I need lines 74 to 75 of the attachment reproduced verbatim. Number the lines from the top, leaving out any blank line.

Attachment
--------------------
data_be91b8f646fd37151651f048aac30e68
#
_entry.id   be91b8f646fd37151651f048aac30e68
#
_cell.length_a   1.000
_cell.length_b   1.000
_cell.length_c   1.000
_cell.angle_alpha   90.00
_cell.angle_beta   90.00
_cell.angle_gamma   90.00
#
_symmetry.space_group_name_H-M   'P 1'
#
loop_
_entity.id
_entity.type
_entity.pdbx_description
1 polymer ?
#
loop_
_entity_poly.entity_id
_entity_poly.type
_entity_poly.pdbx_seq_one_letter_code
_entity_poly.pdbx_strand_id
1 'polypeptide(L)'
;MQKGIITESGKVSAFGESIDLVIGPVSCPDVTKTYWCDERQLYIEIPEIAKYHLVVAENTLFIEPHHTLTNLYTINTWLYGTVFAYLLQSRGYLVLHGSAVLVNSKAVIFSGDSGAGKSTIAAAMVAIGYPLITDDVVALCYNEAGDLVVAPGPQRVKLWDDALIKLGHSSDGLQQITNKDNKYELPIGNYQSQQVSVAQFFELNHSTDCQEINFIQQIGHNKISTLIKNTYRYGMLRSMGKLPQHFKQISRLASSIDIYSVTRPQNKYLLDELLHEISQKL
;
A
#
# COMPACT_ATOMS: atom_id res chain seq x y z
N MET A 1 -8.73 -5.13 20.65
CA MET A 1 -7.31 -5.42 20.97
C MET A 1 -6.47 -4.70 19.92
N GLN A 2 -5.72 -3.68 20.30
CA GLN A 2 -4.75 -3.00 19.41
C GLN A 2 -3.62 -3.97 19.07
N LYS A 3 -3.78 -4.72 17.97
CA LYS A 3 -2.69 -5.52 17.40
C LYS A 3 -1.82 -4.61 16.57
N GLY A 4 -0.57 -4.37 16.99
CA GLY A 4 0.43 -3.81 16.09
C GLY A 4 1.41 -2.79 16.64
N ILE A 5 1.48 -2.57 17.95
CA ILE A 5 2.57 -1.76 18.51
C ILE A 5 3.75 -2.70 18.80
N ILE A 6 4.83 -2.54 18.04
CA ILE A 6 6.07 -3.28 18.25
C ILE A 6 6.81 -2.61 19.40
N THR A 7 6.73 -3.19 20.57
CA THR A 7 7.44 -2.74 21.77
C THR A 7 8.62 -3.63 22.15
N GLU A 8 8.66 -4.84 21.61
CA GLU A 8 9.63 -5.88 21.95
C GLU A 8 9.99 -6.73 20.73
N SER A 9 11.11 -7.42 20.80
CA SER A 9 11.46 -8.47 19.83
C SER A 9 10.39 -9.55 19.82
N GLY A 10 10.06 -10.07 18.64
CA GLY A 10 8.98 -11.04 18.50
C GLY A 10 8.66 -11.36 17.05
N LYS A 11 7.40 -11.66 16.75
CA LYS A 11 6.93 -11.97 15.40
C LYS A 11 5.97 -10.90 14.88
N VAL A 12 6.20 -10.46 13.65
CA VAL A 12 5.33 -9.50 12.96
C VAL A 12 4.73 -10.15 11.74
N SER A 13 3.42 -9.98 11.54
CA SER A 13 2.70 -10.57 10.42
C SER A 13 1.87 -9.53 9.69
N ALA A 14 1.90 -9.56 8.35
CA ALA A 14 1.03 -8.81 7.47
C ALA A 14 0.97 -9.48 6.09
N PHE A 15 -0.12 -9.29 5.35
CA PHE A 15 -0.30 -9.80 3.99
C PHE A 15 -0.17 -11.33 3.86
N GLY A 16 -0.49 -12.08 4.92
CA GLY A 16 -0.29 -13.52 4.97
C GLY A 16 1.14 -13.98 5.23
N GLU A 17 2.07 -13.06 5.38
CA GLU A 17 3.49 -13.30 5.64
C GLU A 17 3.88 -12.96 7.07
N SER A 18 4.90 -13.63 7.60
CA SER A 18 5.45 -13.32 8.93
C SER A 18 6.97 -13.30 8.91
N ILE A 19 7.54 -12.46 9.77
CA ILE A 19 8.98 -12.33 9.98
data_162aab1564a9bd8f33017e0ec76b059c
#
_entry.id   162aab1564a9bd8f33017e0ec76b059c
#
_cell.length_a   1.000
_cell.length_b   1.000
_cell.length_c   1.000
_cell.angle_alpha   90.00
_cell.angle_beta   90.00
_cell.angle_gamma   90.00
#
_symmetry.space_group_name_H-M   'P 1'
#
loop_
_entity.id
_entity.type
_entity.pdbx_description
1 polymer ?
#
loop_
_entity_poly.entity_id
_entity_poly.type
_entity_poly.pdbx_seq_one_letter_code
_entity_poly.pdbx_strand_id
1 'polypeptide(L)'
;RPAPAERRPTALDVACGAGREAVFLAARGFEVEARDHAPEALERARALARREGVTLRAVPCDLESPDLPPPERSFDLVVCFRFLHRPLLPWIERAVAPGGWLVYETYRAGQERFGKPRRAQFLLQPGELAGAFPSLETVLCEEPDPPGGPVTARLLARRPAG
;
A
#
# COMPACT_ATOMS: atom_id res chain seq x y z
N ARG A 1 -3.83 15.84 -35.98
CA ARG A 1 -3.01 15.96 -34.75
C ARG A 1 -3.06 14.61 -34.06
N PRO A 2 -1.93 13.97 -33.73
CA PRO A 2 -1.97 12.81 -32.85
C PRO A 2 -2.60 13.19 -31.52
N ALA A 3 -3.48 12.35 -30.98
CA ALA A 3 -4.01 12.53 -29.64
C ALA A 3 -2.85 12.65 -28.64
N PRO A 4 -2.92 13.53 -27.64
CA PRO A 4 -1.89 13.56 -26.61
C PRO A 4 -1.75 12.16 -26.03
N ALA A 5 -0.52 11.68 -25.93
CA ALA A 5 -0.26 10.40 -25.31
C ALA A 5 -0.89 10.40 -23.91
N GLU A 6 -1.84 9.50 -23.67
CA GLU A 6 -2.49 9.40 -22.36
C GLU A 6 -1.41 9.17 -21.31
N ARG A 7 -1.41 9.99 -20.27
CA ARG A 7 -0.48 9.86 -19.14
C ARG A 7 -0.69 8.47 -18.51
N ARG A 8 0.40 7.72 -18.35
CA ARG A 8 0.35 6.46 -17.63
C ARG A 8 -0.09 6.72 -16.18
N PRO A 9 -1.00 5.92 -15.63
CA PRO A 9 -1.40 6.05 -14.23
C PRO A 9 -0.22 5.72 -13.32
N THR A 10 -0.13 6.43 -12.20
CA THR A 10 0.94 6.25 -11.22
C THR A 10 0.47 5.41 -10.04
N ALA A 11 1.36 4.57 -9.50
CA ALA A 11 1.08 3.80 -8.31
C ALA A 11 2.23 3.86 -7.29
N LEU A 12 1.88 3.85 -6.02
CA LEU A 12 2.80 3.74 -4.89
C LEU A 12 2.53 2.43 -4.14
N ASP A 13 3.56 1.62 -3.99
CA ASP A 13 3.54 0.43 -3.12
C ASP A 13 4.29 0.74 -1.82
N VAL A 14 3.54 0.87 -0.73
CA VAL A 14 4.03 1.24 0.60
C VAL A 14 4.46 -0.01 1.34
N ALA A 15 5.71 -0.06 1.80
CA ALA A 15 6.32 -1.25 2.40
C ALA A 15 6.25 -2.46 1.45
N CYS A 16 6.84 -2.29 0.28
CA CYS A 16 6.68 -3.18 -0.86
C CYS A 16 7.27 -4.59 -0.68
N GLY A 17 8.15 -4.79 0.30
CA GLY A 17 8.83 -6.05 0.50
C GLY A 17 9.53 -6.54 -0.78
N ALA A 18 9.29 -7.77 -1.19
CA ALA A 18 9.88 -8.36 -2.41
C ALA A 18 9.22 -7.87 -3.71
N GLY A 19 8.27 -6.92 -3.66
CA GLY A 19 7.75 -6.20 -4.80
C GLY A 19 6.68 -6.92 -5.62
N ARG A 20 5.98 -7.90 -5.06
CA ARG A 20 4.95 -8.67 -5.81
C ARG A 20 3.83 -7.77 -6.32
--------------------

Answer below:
CA PHE A 15 -0.30 -9.80 3.99
C PHE A 15 -0.17 -11.33 3.86